Best Employment Practices Liability Insurance Companies
Travelers (Best EPLI Policies Overall)
Travelers is one of the U.S.’s leading commercial insurance providers, with a comprehensive set of coverages including a strong EPLI product with multiple customizable components.
- Multiple options for obtaining coverage and defending claims
- Excellent financial strength ratings
- Potentially greater out-of-pocket defense costs for non-settled claims
- No online pricing information available
Travelers offers multiple options for obtaining EPLI coverage. Employment Practices Liability+ is a coverage that can be added to a standard Travelers BOP to cover legal defense expenses and damages. Through Wrap+, interested businesses can apply for EPLI insurance simultaneously with other commercial coverages like D&O insurance, fiduciary liability, cyber risk insurance, and more. With both forms of coverage, Travelers offers an excellent library of employment resources online and access to a legal helpline to consult with expert employment attorneys.
Travelers offers some choices for policyholders in how claims will be managed. When setting coverage, a policyholder can elect either a “Duty to Defend” approach or a reimbursement approach. Under the former, Travelers will directly appoint an attorney to defend the policyholder, and under the latter, the policyholder can choose an attorney and be reimbursed for costs. Depending on the policy, Travelers may not require a policyholder to accept a settlement, but the policyholder could incur additional costs for taking a claim to trial.
Businesses interested in obtaining information about pricing from Travelers will need to identify a nearby agent through the Travelers website. An agent will reach out to discuss tailored options for EPLI and other commercial coverage based on the business’s unique risk profile.
When compared to other insurers, Travelers holds a good reputation in the commercial insurance industry. The company’s J.D. Power customer satisfaction rating is an 831 out of 1,000, which beats the category average for small business insurers. Travelers additionally holds an A rating with the Better Business Bureau.
The financial strength of Travelers is arguably greater than that of any commercial insurer evaluated for this guide. Travelers is the second-largest business insurer by premiums written, and its financial strength ratings—an A++ from A.M. Best, an Aa2 from Moody’s, and an AA from Standard & Poor’s—can match or better any competitor in the market.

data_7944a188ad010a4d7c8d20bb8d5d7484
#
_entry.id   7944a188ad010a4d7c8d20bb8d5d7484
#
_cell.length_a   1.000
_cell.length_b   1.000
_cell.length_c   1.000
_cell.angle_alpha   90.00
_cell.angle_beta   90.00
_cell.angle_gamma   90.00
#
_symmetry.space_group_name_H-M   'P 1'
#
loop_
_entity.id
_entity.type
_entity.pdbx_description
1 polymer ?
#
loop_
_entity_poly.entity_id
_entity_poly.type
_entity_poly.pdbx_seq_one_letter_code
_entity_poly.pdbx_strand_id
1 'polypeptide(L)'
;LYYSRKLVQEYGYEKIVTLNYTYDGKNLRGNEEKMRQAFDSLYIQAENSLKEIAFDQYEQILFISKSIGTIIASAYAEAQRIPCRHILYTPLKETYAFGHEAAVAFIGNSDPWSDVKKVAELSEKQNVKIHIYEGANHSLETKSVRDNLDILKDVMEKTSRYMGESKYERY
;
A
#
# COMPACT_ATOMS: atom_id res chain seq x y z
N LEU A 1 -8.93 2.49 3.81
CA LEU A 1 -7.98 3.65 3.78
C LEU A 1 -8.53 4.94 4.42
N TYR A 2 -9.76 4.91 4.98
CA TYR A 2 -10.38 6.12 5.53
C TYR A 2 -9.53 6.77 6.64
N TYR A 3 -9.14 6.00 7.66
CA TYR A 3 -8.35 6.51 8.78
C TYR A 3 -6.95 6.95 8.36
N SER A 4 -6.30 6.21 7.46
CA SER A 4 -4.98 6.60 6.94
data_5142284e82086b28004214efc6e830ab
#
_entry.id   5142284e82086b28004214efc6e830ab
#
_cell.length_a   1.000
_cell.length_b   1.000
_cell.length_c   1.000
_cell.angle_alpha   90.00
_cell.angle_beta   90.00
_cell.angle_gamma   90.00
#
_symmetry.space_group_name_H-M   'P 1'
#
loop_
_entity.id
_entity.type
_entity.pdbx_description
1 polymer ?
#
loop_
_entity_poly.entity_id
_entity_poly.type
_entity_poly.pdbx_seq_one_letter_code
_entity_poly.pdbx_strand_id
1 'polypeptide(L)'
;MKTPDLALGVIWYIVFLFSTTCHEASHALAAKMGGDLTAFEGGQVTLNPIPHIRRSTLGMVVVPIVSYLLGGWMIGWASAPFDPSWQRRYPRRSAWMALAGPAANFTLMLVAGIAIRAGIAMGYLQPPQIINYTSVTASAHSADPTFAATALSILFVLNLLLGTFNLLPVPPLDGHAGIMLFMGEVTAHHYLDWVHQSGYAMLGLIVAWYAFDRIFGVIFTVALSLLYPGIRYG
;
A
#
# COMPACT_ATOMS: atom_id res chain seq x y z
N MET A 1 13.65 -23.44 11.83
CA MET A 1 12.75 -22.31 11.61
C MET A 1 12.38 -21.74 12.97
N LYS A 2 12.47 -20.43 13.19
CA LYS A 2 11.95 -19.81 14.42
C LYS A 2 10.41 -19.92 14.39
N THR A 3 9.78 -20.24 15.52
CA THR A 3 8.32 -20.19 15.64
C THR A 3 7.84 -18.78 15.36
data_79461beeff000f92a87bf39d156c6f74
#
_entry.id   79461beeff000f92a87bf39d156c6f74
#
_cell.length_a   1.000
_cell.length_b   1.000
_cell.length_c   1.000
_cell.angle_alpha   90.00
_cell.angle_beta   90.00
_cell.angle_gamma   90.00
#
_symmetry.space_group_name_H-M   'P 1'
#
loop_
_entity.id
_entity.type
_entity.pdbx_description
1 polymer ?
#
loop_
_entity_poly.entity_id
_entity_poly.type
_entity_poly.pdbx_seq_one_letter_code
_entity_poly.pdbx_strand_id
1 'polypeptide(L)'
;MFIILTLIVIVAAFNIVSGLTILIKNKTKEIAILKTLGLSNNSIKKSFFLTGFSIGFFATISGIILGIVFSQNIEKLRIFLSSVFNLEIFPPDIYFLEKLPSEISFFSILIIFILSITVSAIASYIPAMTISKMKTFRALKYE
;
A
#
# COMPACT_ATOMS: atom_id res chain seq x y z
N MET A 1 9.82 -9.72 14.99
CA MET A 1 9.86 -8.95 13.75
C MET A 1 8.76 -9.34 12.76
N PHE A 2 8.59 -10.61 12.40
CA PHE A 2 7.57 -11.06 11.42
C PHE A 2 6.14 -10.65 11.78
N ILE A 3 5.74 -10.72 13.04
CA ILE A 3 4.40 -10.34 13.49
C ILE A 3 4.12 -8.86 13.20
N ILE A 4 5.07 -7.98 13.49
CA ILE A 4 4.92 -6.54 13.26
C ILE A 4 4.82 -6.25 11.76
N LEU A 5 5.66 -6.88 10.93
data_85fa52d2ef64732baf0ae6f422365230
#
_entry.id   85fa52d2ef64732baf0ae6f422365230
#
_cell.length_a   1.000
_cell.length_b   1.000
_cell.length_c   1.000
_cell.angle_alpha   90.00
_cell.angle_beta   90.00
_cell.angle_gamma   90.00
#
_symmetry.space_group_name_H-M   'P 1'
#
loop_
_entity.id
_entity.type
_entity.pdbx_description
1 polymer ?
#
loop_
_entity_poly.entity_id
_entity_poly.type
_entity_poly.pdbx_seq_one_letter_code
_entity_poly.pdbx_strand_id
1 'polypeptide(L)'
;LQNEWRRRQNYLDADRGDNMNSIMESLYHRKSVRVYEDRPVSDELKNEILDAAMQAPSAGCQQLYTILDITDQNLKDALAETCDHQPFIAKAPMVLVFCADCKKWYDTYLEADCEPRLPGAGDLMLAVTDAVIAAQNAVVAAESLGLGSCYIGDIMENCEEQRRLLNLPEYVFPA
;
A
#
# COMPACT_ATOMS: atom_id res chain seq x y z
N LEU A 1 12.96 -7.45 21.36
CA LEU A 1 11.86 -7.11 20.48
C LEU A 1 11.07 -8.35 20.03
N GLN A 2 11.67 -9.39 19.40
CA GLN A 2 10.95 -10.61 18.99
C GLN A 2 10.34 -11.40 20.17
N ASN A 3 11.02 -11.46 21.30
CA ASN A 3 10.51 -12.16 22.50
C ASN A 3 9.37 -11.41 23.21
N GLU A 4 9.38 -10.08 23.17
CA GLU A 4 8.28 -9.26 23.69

Due to the multiple options available for setting up coverage and defending claims, Travelers provides a great deal of flexibility in its EPLI policies. These attributes, along with Travelers’ excellent financial strength, solid reputation, and quality HR resources, make Travelers our pick as having the Best EPLI Policies Overall.
Chubb (Best EPLI for Larger Businesses)
Chubb is the U.S.’s largest commercial insurer by premiums written, and its EPLI policy is another example of Chubb’s comprehensive offerings with excellent customer service and wraparound risk management support.
- Flexibility in handling of legal claims and more comprehensive coverage
- Reimbursements available for risk prevention measures
- Excellent reputation and financial strength
- Chubb insurance products tend to be more expensive than competitors’
- Coverage may be better suited to larger businesses and professional industries
Chubb offers a number of standalone employment practices liability policies, many of which are tailored to industries including law, professional services, and financial institutions. Chubb’s policies include coverage for top-notch legal defense along with resources to prevent employment issues through the company’s ChubbWorks tool and access to a network of preferred consultants, attorneys, and HR professionals. Chubb even offers limited reimbursements to policyholders who implement preventive measures using vendors from that network.